batter

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English[edit]

English Wikipedia has an article on:
Wikipedia

Pronunciation[edit]

Etymology 1[edit]

From Middle English bateren, from Old French batre (to beat).

Verb[edit]

batter (third-person singular simple present batters, present participle battering, simple past and past participle battered)

  1. To hit or strike violently and repeatedly.
    The firemen battered down the door.
  2. (cooking) To coat with batter (the food ingredient).
    I prefer it when they batter the cod with breadcrumbs.
  3. (figuratively) To defeat soundly; to thrash.
    Synonym: thrash
    Leeds United battered Charlton 7-0.
  4. (Britain, slang, usually in the passive) To intoxicate.
    Synonym: intoxicate
    That cocktails will batter you!
    I was battered last night on our pub crawl.
  5. (metalworking) To flatten (metal) by hammering, so as to compress it inwardly and spread it outwardly.
Derived terms[edit]
Translations[edit]

Etymology 2[edit]

From Middle English bature, from Old French bateure (the action of beating), from batre (to beat).

Noun[edit]

batter (countable and uncountable, plural batters)

  1. (cooking, countable, uncountable) A beaten mixture of flour and liquid (usually egg and milk), used for baking (e.g. pancakes, cake, or Yorkshire pudding) or to coat food (e.g. fish) prior to frying
    pancake batter
    To the dismay of his mother, the boy put his finger into the cake batter.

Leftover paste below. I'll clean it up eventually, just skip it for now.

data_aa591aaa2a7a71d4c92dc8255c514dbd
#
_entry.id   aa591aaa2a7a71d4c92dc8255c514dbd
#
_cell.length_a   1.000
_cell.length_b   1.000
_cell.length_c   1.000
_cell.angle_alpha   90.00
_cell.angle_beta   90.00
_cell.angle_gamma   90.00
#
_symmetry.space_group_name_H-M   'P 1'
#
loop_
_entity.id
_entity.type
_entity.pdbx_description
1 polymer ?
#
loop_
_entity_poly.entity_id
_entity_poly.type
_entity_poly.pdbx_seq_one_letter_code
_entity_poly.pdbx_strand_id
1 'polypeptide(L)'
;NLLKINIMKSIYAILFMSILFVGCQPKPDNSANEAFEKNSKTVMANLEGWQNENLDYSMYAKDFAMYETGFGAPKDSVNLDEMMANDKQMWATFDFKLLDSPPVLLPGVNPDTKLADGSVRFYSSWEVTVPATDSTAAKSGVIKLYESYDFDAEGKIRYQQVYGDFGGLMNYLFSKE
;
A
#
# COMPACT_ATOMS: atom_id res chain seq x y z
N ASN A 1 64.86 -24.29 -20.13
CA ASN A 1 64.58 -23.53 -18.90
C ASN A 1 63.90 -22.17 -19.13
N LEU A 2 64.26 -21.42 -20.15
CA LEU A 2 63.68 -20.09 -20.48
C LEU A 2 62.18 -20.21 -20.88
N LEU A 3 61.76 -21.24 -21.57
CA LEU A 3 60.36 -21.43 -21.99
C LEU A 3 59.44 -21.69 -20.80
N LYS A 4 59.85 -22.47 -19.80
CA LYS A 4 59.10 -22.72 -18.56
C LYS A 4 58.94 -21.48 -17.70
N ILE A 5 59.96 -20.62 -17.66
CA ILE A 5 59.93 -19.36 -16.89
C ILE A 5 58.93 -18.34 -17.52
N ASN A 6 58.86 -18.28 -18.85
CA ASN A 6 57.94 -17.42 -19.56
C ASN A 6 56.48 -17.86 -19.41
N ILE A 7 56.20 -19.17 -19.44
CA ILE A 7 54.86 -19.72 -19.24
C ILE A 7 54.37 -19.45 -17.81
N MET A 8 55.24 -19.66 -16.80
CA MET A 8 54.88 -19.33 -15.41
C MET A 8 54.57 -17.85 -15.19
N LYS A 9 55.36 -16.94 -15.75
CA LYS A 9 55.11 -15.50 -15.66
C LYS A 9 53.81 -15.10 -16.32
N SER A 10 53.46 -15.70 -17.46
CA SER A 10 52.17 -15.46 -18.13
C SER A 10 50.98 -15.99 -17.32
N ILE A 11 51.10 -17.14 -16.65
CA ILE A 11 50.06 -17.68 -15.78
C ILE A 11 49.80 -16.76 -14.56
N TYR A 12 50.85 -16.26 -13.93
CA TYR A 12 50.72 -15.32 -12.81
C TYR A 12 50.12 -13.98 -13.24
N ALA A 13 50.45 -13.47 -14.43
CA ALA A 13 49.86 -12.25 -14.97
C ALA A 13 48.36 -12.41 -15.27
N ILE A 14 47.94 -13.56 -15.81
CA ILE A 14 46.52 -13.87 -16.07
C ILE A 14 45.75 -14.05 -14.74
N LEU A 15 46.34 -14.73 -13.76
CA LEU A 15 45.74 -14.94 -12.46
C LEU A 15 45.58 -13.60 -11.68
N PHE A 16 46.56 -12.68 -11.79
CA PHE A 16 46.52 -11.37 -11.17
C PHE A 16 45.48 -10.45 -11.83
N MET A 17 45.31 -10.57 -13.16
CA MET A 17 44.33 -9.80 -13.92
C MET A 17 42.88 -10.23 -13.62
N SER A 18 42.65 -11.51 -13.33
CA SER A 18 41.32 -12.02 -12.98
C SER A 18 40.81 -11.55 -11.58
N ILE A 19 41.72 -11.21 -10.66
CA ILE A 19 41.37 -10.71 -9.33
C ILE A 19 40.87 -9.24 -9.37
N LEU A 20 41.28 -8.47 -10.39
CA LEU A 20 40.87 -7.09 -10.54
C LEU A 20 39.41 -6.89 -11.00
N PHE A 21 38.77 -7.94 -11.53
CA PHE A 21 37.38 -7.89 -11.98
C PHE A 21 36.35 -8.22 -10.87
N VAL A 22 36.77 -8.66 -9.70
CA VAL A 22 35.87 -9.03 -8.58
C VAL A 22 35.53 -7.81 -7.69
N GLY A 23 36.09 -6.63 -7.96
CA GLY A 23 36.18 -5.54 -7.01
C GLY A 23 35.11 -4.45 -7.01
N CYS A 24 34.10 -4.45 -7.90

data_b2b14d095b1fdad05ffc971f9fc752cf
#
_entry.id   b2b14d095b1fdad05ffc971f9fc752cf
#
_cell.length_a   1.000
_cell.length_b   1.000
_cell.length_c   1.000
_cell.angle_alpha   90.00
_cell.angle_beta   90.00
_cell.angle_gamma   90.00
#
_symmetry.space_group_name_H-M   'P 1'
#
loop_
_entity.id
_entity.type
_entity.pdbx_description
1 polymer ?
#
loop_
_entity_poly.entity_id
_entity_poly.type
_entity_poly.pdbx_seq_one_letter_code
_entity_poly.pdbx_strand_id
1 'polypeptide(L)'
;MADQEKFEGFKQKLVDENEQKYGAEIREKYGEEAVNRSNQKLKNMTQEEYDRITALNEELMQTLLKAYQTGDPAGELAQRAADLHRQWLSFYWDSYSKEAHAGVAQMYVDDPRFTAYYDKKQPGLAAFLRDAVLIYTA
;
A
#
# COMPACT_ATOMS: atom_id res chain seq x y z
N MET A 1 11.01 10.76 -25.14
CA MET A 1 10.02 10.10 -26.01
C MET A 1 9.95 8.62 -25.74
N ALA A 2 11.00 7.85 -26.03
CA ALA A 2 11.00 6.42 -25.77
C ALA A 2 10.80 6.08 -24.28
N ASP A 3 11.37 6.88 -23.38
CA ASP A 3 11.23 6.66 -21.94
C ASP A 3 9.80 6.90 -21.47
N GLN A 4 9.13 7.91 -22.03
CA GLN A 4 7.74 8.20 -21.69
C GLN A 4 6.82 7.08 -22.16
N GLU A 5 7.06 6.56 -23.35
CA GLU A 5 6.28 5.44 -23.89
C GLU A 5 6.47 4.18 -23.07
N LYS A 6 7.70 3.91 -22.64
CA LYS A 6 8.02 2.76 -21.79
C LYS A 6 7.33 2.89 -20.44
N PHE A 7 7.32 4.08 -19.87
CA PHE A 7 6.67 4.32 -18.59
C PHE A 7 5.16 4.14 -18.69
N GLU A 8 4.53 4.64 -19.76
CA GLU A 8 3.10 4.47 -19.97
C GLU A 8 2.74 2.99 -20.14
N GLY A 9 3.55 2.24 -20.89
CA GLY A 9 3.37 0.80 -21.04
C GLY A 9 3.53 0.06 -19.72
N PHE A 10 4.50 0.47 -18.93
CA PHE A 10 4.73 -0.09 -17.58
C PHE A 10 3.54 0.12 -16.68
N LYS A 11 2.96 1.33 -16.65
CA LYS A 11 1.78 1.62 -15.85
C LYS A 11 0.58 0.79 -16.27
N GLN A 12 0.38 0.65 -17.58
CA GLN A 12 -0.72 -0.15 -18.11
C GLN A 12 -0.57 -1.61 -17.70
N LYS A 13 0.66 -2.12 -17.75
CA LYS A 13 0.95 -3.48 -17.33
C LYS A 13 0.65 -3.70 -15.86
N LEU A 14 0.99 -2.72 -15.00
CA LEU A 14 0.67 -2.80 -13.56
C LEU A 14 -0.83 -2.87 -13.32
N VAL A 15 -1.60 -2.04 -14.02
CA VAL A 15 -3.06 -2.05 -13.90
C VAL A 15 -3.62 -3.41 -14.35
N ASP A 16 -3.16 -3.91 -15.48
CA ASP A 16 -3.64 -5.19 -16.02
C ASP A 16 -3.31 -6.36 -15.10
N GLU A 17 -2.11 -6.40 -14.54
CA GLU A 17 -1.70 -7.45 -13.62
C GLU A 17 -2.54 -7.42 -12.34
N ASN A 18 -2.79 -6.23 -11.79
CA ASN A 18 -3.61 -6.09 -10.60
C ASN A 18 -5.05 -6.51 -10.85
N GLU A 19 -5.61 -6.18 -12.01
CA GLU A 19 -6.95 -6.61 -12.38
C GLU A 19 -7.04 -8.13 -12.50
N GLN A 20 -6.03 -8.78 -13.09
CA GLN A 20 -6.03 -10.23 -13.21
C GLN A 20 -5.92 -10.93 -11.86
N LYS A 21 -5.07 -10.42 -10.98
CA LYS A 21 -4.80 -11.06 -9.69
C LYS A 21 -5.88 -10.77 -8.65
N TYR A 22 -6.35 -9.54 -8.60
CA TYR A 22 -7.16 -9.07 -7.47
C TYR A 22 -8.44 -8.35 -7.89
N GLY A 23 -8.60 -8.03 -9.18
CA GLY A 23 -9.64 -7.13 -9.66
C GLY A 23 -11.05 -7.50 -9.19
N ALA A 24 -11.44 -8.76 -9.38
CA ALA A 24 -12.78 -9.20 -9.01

2. (countable, slang) A binge, a heavy drinking session.
    Synonyms: bender, binge
    When he went on a batter, he became very violent.
  3. A paste of clay or loam.
    (Can we find and add a quotation of Holland to this entry?)
  4. (countable, printing) A bruise on the face of a plate or of type in the form.
    • 1881, The Printing Times and Lithographer (page 251)
      In repairing batters at the edges of the plate, when the bevel has been torn away by the catches, &c., it is necessary to solder a piece of metal along the side.
Translations[edit]

Etymology 3[edit]

Unknown.

Verb[edit]

batter (third-person singular simple present batters, present participle battering, simple past and past participle battered)

  1. (architecture) To slope (of walls, buildings etc.).

Noun[edit]

batter (plural batters)

  1. An incline on the outer face of a built wall.
Translations[edit]

Etymology 4[edit]

bat +‎ -er (agent suffix).

Noun[edit]

batter (plural batters)

  1. (baseball) The player attempting to hit the ball with a bat.
    Synonyms: hitter, batsman (rare)
    The first batter hit the ball into the corner for a double.
  2. (cricket, rare) The player attempting to hit the ball with a bat; a batsman.
    Synonym: batsman
    Hyponyms: batswoman, batsman
    Hypernym: cricketer
    • 2015, Brendon McCullum, ESPNcricnfo
      It's hard to put this on his shoulders while the guy is so young, but I firmly believe Kane could go down as New Zealand's greatest ever batter.

Related terms[edit]

baseball
Translations[edit]

Anagrams[edit]


Dutch[edit]

Verb[edit]

batter

  1. first-person singular present indicative of batteren
  2. imperative of batteren

French[edit]

Pronunciation[edit]

Verb[edit]

batter

  1. (sports) To bat.

Conjugation[edit]


Italian[edit]

Verb[edit]

batter

  1. Apocopic form of battere

Derived terms[edit]


Luxembourgish[edit]

Etymology[edit]

From Old High German bittar, from Proto-West Germanic *bit(t)r, from Proto-Germanic *bitraz. Cognate with German bitter, English bitter, Dutch bitter, Icelandic bitur.

Pronunciation[edit]

  • IPA(key): /ˈbateʀ/, [ˈbɑtɐ]

Adjective[edit]

batter (masculine batteren, neuter battert, comparative méi batter, superlative am battersten)

  1. bitter

Declension[edit]

See also[edit]


Romansch[edit]

Alternative forms[edit]

Etymology[edit]

From Late Latin battere, present active infinitive of battō, alternative form of Latin battuō (beat, pound; fight).

Verb[edit]

batter

  1. (Rumantsch Grischun) To beat.

Derived terms[edit]


Scots[edit]

Noun[edit]

batter (uncountable)

  1. A batter.
  2. A glue; paste.